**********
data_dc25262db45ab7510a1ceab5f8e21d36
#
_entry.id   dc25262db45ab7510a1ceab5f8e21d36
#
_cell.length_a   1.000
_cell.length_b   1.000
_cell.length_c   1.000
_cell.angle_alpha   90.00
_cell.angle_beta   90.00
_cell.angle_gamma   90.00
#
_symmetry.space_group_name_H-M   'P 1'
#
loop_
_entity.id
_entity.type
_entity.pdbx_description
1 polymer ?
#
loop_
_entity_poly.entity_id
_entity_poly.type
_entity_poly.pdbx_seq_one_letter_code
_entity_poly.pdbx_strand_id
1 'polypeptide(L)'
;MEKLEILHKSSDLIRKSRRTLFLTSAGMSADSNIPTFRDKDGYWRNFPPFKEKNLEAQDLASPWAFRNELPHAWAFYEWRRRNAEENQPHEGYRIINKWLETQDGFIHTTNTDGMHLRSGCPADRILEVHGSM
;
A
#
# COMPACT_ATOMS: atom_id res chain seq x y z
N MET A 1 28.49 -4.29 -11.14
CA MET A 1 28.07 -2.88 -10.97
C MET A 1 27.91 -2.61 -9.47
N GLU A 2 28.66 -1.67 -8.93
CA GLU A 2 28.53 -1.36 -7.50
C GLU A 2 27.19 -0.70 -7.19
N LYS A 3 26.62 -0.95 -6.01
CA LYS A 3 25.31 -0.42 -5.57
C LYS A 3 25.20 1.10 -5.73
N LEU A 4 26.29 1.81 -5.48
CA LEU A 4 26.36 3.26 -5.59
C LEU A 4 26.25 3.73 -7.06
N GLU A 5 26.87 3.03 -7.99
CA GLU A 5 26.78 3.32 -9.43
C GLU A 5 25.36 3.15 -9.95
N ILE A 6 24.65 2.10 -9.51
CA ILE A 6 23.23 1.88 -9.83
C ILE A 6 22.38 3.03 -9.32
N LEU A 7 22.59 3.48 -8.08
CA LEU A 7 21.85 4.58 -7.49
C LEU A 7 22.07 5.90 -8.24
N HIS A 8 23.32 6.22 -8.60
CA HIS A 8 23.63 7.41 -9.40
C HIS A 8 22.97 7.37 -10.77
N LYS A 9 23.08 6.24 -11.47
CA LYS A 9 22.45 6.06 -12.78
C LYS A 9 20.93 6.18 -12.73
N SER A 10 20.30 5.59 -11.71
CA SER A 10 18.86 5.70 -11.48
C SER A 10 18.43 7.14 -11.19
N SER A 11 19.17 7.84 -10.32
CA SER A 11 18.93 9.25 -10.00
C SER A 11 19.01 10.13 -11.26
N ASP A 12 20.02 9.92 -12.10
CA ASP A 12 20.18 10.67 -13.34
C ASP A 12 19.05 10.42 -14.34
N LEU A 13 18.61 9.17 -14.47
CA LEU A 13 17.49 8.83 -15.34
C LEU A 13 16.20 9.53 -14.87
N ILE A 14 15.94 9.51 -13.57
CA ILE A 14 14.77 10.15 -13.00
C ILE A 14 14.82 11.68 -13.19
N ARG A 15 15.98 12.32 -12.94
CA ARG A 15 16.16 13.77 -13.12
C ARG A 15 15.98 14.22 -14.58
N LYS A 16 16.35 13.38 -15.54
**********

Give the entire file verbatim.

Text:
data_dc25262db45ab7510a1ceab5f8e21d36
#
_entry.id   dc25262db45ab7510a1ceab5f8e21d36
#
_cell.length_a   1.000
_cell.length_b   1.000
_cell.length_c   1.000
_cell.angle_alpha   90.00
_cell.angle_beta   90.00
_cell.angle_gamma   90.00
#
_symmetry.space_group_name_H-M   'P 1'
#
loop_
_entity.id
_entity.type
_entity.pdbx_description
1 polymer ?
#
loop_
_entity_poly.entity_id
_entity_poly.type
_entity_poly.pdbx_seq_one_letter_code
_entity_poly.pdbx_strand_id
1 'polypeptide(L)'
;MEKLEILHKSSDLIRKSRRTLFLTSAGMSADSNIPTFRDKDGYWRNFPPFKEKNLEAQDLASPWAFRNELPHAWAFYEWRRRNAEENQPHEGYRIINKWLETQDGFIHTTNTDGMHLRSGCPADRILEVHGSM
;
A
#
# COMPACT_ATOMS: atom_id res chain seq x y z
N MET A 1 28.49 -4.29 -11.14
CA MET A 1 28.07 -2.88 -10.97
C MET A 1 27.91 -2.61 -9.47
N GLU A 2 28.66 -1.67 -8.93
CA GLU A 2 28.53 -1.36 -7.50
C GLU A 2 27.19 -0.70 -7.19
N LYS A 3 26.62 -0.95 -6.01
CA LYS A 3 25.31 -0.42 -5.57
C LYS A 3 25.20 1.10 -5.73
N LEU A 4 26.29 1.81 -5.48
CA LEU A 4 26.36 3.26 -5.59
C LEU A 4 26.25 3.73 -7.06
N GLU A 5 26.87 3.03 -7.99
CA GLU A 5 26.78 3.32 -9.43
C GLU A 5 25.36 3.15 -9.95
N ILE A 6 24.65 2.10 -9.51
CA ILE A 6 23.23 1.88 -9.83
C ILE A 6 22.38 3.03 -9.32
N LEU A 7 22.59 3.48 -8.08
CA LEU A 7 21.85 4.58 -7.49
C LEU A 7 22.07 5.90 -8.24
N HIS A 8 23.32 6.22 -8.60
CA HIS A 8 23.63 7.41 -9.40
C HIS A 8 22.97 7.37 -10.77
N LYS A 9 23.08 6.24 -11.47
CA LYS A 9 22.45 6.06 -12.78
C LYS A 9 20.93 6.18 -12.73
N SER A 10 20.30 5.59 -11.71
CA SER A 10 18.86 5.70 -11.48
C SER A 10 18.43 7.14 -11.19
N SER A 11 19.17 7.84 -10.32
CA SER A 11 18.93 9.25 -10.00
C SER A 11 19.01 10.13 -11.26
N ASP A 12 20.02 9.92 -12.10
CA ASP A 12 20.18 10.67 -13.34
C ASP A 12 19.05 10.42 -14.34
N LEU A 13 18.61 9.17 -14.47
CA LEU A 13 17.49 8.83 -15.34
C LEU A 13 16.20 9.53 -14.87
N ILE A 14 15.94 9.51 -13.57
CA ILE A 14 14.77 10.15 -13.00
C ILE A 14 14.82 11.68 -13.19
N ARG A 15 15.98 12.32 -12.94
CA ARG A 15 16.16 13.77 -13.12
C ARG A 15 15.98 14.22 -14.58
N LYS A 16 16.35 13.38 -15.54